Mikulski said the $85 billion in automatic spending cuts set to take effect Friday could be avoided if Republicans support a Democratic plan, which reduces the deficit by $110 billion. The Democratic plan would have equal amounts of spending cuts and tax revenues through closing corporate tax loopholes. 

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Mikulski acknowledged that Republicans have said they will not accept any additional tax increases, but she pointed out that there are “lots of very juicy loopholes” that should be closed to increase revenue. 

Senate Appropriations Committee Chairwoman, Mikulski, said the sequester will have a devastating effect on the economy and cause many sectors to furlough or layoff workers.

“If in fact people begin to lose their jobs or are furloughed and lose part of their paychecks, they’re not going to be spending money in their communities,” Mikulski said. “We are not only going to hurt our economy but there is an anti-incumbent fever spreading across the country.”

Sens. Barbara BoxerBarbara BoxerTime is now to address infrastructure needs Tom Steyer testing waters for Calif. gubernatorial bid Another day, another dollar for retirement advice rip-offs MORE (D-Calif.), Mark PryorMark PryorMedicaid rollback looms for GOP senators in 2020 Cotton pitches anti-Democrat message to SC delegation Ex-Sen. Kay Hagan joins lobby firm MORE (D-Ark.), Bernie SandersBernie SandersOvernight Finance: Dems introduce minimum wage bill | Sanders clashes with Trump budget chief | Border tax proposal at death's door Sanders, Democrats introduce minimum wage bill Live coverage: Political world turns to Montana special election MORE (I-Vt.) and Patty MurrayPatty MurrayOvernight Finance: Dems introduce minimum wage bill | Sanders clashes with Trump budget chief | Border tax proposal at death's door Sanders, Democrats introduce minimum wage bill Overnight Healthcare: CBO fallout | GOP senators distance themselves from House bill | Trump budget chief blasts score | Schumer says House bill belongs 'in the trash' MORE (D-Wash.) joined Mikulski on the Senate floor Tuesday in talking about how the massive spending cuts will negatively affect their states and the country.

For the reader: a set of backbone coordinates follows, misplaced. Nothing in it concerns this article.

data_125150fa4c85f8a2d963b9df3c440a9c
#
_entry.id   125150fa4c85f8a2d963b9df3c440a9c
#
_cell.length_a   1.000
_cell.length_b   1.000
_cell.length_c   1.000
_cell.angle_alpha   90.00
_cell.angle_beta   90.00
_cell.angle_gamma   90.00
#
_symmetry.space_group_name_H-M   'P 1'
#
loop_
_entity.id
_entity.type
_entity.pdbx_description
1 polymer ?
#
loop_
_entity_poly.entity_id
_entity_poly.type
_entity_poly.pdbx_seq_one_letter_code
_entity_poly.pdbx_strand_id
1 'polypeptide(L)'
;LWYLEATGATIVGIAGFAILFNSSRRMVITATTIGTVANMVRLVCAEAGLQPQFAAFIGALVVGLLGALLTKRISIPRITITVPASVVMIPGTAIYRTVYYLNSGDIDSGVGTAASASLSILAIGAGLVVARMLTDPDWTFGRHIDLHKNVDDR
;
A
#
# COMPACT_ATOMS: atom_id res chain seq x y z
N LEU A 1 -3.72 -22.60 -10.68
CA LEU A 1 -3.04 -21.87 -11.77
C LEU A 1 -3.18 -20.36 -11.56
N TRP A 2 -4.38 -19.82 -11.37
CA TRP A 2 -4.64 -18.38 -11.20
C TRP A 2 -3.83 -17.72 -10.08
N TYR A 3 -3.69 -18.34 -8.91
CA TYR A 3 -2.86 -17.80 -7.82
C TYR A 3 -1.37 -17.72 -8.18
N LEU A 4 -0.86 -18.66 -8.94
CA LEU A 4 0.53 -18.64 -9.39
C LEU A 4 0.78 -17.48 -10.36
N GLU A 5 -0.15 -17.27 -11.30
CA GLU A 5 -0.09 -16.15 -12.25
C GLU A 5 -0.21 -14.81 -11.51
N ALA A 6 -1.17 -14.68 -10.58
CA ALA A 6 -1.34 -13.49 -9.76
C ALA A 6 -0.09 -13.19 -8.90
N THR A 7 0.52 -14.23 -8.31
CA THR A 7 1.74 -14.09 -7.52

Senate leaders Harry ReidHarry ReidGOP frustrated by slow pace of Trump staffing This week: Congress awaits Comey testimony Will Republicans grow a spine and restore democracy? MORE (D-Nev.) and Mitch McConnellMitch McConnellOvernight Energy: Trump energy nominees face Congress | OPEC to extend production cuts Senate confirms Trump's first lower-court nominee Top GOP senators tell Trump to ditch Paris climate deal MORE (R-Ky.) are expected to introduce alternatives to the sequester later this week, but neither is expected to pass, let alone in time for the House to act.

Boxer said she believes the Democratic plan would pass a simple-majority vote, but that Republicans will likely filibuster the bill, which means 60-votes would be needed.

“We have an alternative to the sequester and I believe we have a majority-vote for that plan,” Boxer said. “I have a plea to my Republican colleagues. Do not filibuster this, too many lives are at stake and too many jobs are at stake.”

Economist have predicted that as many as 750,000 jobs could be lost this year as a result of the automatic spending cuts.